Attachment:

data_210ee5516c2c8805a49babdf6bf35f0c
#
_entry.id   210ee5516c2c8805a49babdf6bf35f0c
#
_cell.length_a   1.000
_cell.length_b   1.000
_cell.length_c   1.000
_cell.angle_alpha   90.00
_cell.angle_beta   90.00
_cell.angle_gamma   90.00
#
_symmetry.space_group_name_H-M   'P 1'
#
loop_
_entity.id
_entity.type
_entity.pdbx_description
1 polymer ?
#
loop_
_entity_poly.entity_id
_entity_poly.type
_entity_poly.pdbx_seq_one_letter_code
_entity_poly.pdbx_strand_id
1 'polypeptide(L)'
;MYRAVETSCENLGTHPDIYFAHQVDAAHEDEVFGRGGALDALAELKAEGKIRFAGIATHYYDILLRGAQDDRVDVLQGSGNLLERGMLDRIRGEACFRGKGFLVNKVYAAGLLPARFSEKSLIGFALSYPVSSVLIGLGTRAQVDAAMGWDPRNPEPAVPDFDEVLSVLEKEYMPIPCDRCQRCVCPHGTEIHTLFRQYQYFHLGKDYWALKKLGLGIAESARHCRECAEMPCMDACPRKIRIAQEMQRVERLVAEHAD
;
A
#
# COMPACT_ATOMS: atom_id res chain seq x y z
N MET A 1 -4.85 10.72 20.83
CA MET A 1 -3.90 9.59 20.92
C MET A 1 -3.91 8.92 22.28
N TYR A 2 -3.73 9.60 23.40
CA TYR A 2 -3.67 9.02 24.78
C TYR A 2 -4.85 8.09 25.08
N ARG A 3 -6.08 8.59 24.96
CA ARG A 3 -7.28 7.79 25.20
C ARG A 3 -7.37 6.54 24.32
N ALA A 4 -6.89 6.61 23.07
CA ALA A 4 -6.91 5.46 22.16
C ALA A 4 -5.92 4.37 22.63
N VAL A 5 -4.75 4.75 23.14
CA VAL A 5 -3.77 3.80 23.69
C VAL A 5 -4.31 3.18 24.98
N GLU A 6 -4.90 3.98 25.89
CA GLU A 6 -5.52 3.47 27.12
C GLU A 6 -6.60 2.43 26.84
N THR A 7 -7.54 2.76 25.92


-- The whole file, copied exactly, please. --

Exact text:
data_210ee5516c2c8805a49babdf6bf35f0c
#
_entry.id   210ee5516c2c8805a49babdf6bf35f0c
#
_cell.length_a   1.000
_cell.length_b   1.000
_cell.length_c   1.000
_cell.angle_alpha   90.00
_cell.angle_beta   90.00
_cell.angle_gamma   90.00
#
_symmetry.space_group_name_H-M   'P 1'
#
loop_
_entity.id
_entity.type
_entity.pdbx_description
1 polymer ?
#
loop_
_entity_poly.entity_id
_entity_poly.type
_entity_poly.pdbx_seq_one_letter_code
_entity_poly.pdbx_strand_id
1 'polypeptide(L)'
;MYRAVETSCENLGTHPDIYFAHQVDAAHEDEVFGRGGALDALAELKAEGKIRFAGIATHYYDILLRGAQDDRVDVLQGSGNLLERGMLDRIRGEACFRGKGFLVNKVYAAGLLPARFSEKSLIGFALSYPVSSVLIGLGTRAQVDAAMGWDPRNPEPAVPDFDEVLSVLEKEYMPIPCDRCQRCVCPHGTEIHTLFRQYQYFHLGKDYWALKKLGLGIAESARHCRECAEMPCMDACPRKIRIAQEMQRVERLVAEHAD
;
A
#
# COMPACT_ATOMS: atom_id res chain seq x y z
N MET A 1 -4.85 10.72 20.83
CA MET A 1 -3.90 9.59 20.92
C MET A 1 -3.91 8.92 22.28
N TYR A 2 -3.73 9.60 23.40
CA TYR A 2 -3.67 9.02 24.78
C TYR A 2 -4.85 8.09 25.08
N ARG A 3 -6.08 8.59 24.96
CA ARG A 3 -7.28 7.79 25.20
C ARG A 3 -7.37 6.54 24.32
N ALA A 4 -6.89 6.61 23.07
CA ALA A 4 -6.91 5.46 22.16
C ALA A 4 -5.92 4.37 22.63
N VAL A 5 -4.75 4.75 23.14
CA VAL A 5 -3.77 3.80 23.69
C VAL A 5 -4.31 3.18 24.98
N GLU A 6 -4.90 3.98 25.89
CA GLU A 6 -5.52 3.47 27.12
C GLU A 6 -6.60 2.43 26.84
N THR A 7 -7.54 2.76 25.92